Wednesday, January 5, 2011

Peaches vs Dairy

On the Vancouver wet west coast, there is a lot of rain. One might saw you could also go to a beach, and say there is a lot of sand. The first probably being truer.
Oh....I wish I could go to that beach. A sunny beach. A sunny warm beach with none of this whishy washy rain that might turn to snow but just remains cold and slushy.

So, what do you do when it is cold and miserable and you are craving the warm days of summer? Well, try drinking a summery tea for one thing! My boyfriend and I were at a small grocery store, and saw this lovely peach of a tea: Stash's Peach Black Tea!
Upon finding this tea, I was intrigued. It is a black tea, and you can add dairy and sugar to black tea. Could it be added to this tea?

Any tea drinker out there has added milk/cream to a nice cup of tea, and found it curdled up at the top at least once in their life. I personally had this experience with a blueberry herbal tea, and my mother made me drink it anyways. Even as a young girl I knew you could never put dairy in a citrus tea/tisane as that was just asking for it to chunk up, but blueberries?
(just a refresher, herbal teas aren't actually teas because they don't include the plant camellia sinensis—or tea. They should be called tisanes.)
Now I am no science teacher, and neither will I give you a science lesson, but I will say milk curdles because of the acidity in the blueberries, and that changes the pH in the milk/cream and causes it to coagulate.
In fact, all these fruits are acidic, and will most likely cause you milk/cream to curdle: apples, blueberries, cherries, grapes, grapefruit, nectarines, peaches, pears, pineapple, plums, and raspberries.

Another thing will cause dairy to curdle is pouring it right into boiling water. The heat will do the trick, even if you have a regular old black tea. If you find this a problem, add your milk/cream first, and add the boiling water slowly to gradually warm it up.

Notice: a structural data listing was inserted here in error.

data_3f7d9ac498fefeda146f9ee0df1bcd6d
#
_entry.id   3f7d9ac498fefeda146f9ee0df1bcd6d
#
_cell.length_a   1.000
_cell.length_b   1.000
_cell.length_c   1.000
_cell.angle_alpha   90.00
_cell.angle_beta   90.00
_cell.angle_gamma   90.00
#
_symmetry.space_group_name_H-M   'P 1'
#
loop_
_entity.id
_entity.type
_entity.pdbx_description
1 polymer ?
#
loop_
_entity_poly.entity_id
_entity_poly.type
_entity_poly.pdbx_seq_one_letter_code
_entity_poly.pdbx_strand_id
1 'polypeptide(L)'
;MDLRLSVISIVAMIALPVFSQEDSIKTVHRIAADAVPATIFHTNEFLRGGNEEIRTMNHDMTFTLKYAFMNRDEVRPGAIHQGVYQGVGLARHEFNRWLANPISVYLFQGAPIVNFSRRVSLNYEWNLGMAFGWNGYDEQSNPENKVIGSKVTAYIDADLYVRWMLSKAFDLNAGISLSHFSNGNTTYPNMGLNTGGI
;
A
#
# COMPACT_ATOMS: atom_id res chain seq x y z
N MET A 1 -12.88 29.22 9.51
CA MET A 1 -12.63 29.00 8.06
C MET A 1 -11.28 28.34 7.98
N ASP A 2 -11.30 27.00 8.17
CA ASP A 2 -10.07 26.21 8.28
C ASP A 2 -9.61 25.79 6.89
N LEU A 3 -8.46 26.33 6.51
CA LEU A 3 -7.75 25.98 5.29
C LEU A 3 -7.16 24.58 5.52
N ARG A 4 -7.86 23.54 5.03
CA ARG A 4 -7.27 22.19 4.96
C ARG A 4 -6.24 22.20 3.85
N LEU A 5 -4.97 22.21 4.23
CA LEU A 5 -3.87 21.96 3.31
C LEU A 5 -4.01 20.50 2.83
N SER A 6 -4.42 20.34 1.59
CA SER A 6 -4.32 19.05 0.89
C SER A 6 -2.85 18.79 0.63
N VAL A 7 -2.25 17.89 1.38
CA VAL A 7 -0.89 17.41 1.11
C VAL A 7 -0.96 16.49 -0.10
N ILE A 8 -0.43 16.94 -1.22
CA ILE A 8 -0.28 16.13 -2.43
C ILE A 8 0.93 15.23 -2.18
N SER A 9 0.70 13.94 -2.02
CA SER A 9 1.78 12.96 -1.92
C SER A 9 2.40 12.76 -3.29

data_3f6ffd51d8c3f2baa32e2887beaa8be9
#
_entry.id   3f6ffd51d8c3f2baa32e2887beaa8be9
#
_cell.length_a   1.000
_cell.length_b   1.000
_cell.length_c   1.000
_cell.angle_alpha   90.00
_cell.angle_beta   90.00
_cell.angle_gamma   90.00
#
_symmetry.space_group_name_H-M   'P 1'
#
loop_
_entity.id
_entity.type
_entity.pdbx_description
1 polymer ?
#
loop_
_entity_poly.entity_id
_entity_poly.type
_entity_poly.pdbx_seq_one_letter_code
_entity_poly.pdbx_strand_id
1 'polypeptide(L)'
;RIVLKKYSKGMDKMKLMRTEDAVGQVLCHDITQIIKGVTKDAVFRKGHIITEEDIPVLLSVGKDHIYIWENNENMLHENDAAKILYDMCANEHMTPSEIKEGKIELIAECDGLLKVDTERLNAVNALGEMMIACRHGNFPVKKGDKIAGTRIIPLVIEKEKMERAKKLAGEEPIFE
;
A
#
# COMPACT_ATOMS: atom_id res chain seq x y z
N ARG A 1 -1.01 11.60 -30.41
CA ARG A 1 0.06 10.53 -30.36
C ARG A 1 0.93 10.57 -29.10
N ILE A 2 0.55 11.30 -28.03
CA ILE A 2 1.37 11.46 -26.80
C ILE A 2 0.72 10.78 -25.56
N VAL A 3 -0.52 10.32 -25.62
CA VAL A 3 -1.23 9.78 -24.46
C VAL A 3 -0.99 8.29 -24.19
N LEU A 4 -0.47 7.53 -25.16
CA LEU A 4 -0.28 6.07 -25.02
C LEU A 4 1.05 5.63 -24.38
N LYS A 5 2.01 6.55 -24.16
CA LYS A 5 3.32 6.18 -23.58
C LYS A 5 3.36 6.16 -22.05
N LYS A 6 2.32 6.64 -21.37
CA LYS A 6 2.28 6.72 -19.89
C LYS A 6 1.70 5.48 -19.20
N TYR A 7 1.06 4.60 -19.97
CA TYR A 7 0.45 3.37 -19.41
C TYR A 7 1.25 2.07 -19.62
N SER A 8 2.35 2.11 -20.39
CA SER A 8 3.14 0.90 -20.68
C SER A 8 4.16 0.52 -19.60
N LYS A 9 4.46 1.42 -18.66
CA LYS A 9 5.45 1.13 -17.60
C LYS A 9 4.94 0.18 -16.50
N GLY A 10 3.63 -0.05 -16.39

If you aren't putting milk into boiling water, you are drinking a regular old black tea, and it is still lumpy, then your milk/cream is bad. For goodness sake, throw that dairy out!

Now if you do make the citrus tea mistake, and you see your tea curdled, you can do one of three things:
1) Throw it out and start again. And this time, don't add any milk! Or use whole milk/cream, as it has a higher threshold for clumping.
2) Scoop out all the curds you can see. The milk/cream hasn't gone bad, just changed consistency. Water still tastes the same frozen, doesn't it? You might have to keep scooping throughout your drinking experience.
3) Just drink it all. The texture will be off, you might have to chew your tea, and you might not want to drink blueberry tisane ever again, but it won't kill you.

Well you might have noticed peaches in the list of acidic fruits. If you had a herbal tisane full of peaches and added milk/cream, it would curdle. But a black tea is a different sort of beast. To a point, you can add dairy to black teas and not have to worry about the consequences. On the other hand, some very bitter teas, or a strong Earl Grey(with the bergamot oils) will curdle milk.
Indeed, I was very curious about this tea.

Upon opening the box, I grew concerned. Ever open a bag of peach candies? That overwhelming PEACH smell? That's what greeted my nose. The smell was strong, but would it curdle the cream?
I made two cups, added sugar, and poured the cream in. It swirled, and twirled and mixed perfectly. No curdling! Got to love the black teas!

As for the actual tea? Well, it wasn't nearly as strong tasting as it smelled (they never are). By the time I put cream and sugar in it, it smelled like a peach perfume. Depending on the person, I suppose that could or could not be appetizing, The peach taste was there, but on the whole I think it would have made a better tisane.
What I am absolutely sure about, is that this tea would make an amazing iced tea come summer time. Oy.
Maybe I just need to go to a warm sunny beach now, and bring some Stash's Peach Black Tea with me.